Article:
Radical action needed to decarbonise world energy supply

More needs to be done to keep the global temperature rise to below two degrees.

Picture: Freeimages

LONDON - More radical action is needed to decarbonise the world's energy supply and improve energy efficiency to keep the global temperature rise to below two degrees Celsius, the Energy Transitions Commission (ETC) said on Wednesday.

The ETC is made up of global experts from energy companies, the investment sector, public and academic institutions and foundations and aims to identify ways to change the world's energy systems to low-carbon sources.

The ETC commissioned consultancy Ecofys to analyse the national climate plans of 17 countries and regions which account for 78 percent of global energy-related carbon dioxide emissions.

Those countries are China, United States, India, Russia, Japan, Iran, Brazil, Indonesia, Mexico, Saudi Arabia, South Africa, Turkey, Argentina, Vietnam, Nigeria, Ethiopia and the European Union.

The plans, known as Intended Nationally Determined Contributions (INDCs), are the building blocks of a landmark deal reached in Paris last December to limit the rise in global average temperature to "well below" two degrees Celsius this century.

To keep below two degrees, the share of low-carbon energy sources in the global energy supply mix needs to rise at least one percentage point a year and energy productivity needs to grow at a minimum of three percent a year, the report said.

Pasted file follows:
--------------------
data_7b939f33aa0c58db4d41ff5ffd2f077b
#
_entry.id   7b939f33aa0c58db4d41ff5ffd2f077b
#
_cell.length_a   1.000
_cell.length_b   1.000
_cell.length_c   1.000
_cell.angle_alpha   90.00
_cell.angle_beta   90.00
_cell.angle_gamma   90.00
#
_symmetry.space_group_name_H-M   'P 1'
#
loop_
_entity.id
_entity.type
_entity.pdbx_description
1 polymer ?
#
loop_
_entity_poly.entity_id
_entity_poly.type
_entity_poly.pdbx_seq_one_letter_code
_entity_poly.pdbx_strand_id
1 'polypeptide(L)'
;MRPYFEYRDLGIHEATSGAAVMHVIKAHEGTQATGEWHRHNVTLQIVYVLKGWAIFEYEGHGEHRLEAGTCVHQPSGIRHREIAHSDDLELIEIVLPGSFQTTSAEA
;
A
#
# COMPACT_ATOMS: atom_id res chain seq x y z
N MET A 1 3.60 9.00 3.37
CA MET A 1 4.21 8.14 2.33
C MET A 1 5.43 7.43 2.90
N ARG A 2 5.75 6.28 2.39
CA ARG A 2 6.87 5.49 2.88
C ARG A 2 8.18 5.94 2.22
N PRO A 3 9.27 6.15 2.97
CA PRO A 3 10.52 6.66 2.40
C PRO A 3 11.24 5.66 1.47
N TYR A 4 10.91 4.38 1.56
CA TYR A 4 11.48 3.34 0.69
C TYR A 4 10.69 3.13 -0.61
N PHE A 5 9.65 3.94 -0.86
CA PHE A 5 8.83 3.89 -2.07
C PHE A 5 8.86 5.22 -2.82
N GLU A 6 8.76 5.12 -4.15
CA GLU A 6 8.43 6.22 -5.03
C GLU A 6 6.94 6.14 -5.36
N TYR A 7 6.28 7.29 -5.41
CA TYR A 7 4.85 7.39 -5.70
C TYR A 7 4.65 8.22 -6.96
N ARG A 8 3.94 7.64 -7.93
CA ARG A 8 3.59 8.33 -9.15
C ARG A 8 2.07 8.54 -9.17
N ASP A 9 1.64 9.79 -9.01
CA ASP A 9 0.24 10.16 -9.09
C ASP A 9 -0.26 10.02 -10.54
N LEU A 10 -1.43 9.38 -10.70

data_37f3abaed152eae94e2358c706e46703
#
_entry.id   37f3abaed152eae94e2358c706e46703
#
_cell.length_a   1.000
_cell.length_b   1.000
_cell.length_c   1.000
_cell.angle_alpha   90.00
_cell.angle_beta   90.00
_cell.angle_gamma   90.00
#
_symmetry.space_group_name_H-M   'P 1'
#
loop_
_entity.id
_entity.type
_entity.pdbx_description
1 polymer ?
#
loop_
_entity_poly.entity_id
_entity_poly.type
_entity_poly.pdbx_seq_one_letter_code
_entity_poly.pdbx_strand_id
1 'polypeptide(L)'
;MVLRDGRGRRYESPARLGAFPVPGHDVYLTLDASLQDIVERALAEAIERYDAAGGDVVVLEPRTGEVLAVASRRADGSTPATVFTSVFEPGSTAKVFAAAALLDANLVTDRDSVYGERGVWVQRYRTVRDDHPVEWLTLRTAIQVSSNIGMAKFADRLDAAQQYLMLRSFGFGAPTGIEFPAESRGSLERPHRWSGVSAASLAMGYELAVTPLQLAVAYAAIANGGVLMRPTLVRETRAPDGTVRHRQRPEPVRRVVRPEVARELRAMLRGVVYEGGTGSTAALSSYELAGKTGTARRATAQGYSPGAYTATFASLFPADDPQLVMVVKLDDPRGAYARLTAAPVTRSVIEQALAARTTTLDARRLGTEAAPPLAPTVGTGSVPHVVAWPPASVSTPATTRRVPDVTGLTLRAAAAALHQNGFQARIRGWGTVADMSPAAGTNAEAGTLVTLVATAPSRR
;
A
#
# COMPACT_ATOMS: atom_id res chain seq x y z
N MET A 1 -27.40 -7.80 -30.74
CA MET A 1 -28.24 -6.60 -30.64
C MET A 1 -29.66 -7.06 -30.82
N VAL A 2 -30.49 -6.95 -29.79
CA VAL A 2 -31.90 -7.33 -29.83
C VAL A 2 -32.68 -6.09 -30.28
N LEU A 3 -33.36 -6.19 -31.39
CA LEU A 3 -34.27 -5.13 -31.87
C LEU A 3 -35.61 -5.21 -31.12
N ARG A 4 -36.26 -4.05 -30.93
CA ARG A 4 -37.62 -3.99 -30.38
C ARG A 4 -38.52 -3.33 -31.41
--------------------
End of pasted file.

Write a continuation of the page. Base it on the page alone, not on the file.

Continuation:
"The 17 INDCs analysed show an increase in the use of low-carbon energy of only 0.4 percentage points per year and improvements in energy productivity by just 1.8 percent per year, far below what is required," said Adair Turner, chairman of the ETC.

"A far faster transition is needed to achieve the 'well below' 2 degree goal. We must focus not only on decarbonising power, but also on taking the carbon out of other energy supply and dramatically increasing global energy productivity improvement," he added.

Last week, 175 nations took the first step of signing the Paris Agreement but scientists have said current INDCs are not enough to keep warming below two degrees.